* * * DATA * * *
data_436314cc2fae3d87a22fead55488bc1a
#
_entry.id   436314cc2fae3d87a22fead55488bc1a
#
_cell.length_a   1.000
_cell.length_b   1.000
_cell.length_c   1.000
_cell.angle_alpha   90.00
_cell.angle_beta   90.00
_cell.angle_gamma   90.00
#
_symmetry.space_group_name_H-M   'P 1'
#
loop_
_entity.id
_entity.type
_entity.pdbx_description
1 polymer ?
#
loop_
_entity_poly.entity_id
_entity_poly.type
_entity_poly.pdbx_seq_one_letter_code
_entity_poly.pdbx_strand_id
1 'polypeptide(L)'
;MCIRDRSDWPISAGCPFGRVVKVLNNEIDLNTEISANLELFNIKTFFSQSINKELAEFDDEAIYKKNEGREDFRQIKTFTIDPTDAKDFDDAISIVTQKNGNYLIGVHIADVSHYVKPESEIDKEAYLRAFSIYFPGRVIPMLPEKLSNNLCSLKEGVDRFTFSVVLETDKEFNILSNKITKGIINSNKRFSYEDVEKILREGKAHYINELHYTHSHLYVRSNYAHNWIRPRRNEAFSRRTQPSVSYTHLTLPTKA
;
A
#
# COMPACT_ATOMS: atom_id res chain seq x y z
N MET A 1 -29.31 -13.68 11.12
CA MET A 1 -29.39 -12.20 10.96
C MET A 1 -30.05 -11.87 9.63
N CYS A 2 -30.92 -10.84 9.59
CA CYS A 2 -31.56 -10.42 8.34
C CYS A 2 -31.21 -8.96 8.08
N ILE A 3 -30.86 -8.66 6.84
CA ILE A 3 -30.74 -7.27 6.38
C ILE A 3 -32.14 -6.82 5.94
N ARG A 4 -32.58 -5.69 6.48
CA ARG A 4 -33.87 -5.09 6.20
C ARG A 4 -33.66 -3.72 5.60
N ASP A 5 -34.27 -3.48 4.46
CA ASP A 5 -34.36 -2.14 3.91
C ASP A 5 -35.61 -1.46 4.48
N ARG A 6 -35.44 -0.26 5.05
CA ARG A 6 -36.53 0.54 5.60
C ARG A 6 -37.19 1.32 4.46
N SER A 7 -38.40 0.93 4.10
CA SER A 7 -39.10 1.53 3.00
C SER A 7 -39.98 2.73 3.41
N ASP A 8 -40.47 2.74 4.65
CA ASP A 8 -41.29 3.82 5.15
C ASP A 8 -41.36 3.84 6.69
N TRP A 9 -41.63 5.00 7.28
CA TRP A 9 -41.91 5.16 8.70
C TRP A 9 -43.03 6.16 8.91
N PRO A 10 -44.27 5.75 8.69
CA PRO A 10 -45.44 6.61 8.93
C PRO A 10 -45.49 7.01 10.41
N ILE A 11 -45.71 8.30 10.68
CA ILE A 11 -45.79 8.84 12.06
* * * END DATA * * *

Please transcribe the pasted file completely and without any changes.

data_436314cc2fae3d87a22fead55488bc1a
#
_entry.id   436314cc2fae3d87a22fead55488bc1a
#
_cell.length_a   1.000
_cell.length_b   1.000
_cell.length_c   1.000
_cell.angle_alpha   90.00
_cell.angle_beta   90.00
_cell.angle_gamma   90.00
#
_symmetry.space_group_name_H-M   'P 1'
#
loop_
_entity.id
_entity.type
_entity.pdbx_description
1 polymer ?
#
loop_
_entity_poly.entity_id
_entity_poly.type
_entity_poly.pdbx_seq_one_letter_code
_entity_poly.pdbx_strand_id
1 'polypeptide(L)'
;MCIRDRSDWPISAGCPFGRVVKVLNNEIDLNTEISANLELFNIKTFFSQSINKELAEFDDEAIYKKNEGREDFRQIKTFTIDPTDAKDFDDAISIVTQKNGNYLIGVHIADVSHYVKPESEIDKEAYLRAFSIYFPGRVIPMLPEKLSNNLCSLKEGVDRFTFSVVLETDKEFNILSNKITKGIINSNKRFSYEDVEKILREGKAHYINELHYTHSHLYVRSNYAHNWIRPRRNEAFSRRTQPSVSYTHLTLPTKA
;
A
#
# COMPACT_ATOMS: atom_id res chain seq x y z
N MET A 1 -29.31 -13.68 11.12
CA MET A 1 -29.39 -12.20 10.96
C MET A 1 -30.05 -11.87 9.63
N CYS A 2 -30.92 -10.84 9.59
CA CYS A 2 -31.56 -10.42 8.34
C CYS A 2 -31.21 -8.96 8.08
N ILE A 3 -30.86 -8.66 6.84
CA ILE A 3 -30.74 -7.27 6.38
C ILE A 3 -32.14 -6.82 5.94
N ARG A 4 -32.58 -5.69 6.48
CA ARG A 4 -33.87 -5.09 6.20
C ARG A 4 -33.66 -3.72 5.60
N ASP A 5 -34.27 -3.48 4.46
CA ASP A 5 -34.36 -2.14 3.91
C ASP A 5 -35.61 -1.46 4.48
N ARG A 6 -35.44 -0.26 5.05
CA ARG A 6 -36.53 0.54 5.60
C ARG A 6 -37.19 1.32 4.46
N SER A 7 -38.40 0.93 4.10
CA SER A 7 -39.10 1.53 3.00
C SER A 7 -39.98 2.73 3.41
N ASP A 8 -40.47 2.74 4.65
CA ASP A 8 -41.29 3.82 5.15
C ASP A 8 -41.36 3.84 6.69
N TRP A 9 -41.63 5.00 7.28
CA TRP A 9 -41.91 5.16 8.70
C TRP A 9 -43.03 6.16 8.91
N PRO A 10 -44.27 5.75 8.69
CA PRO A 10 -45.44 6.61 8.93
C PRO A 10 -45.49 7.01 10.41
N ILE A 11 -45.71 8.30 10.68
CA ILE A 11 -45.79 8.84 12.06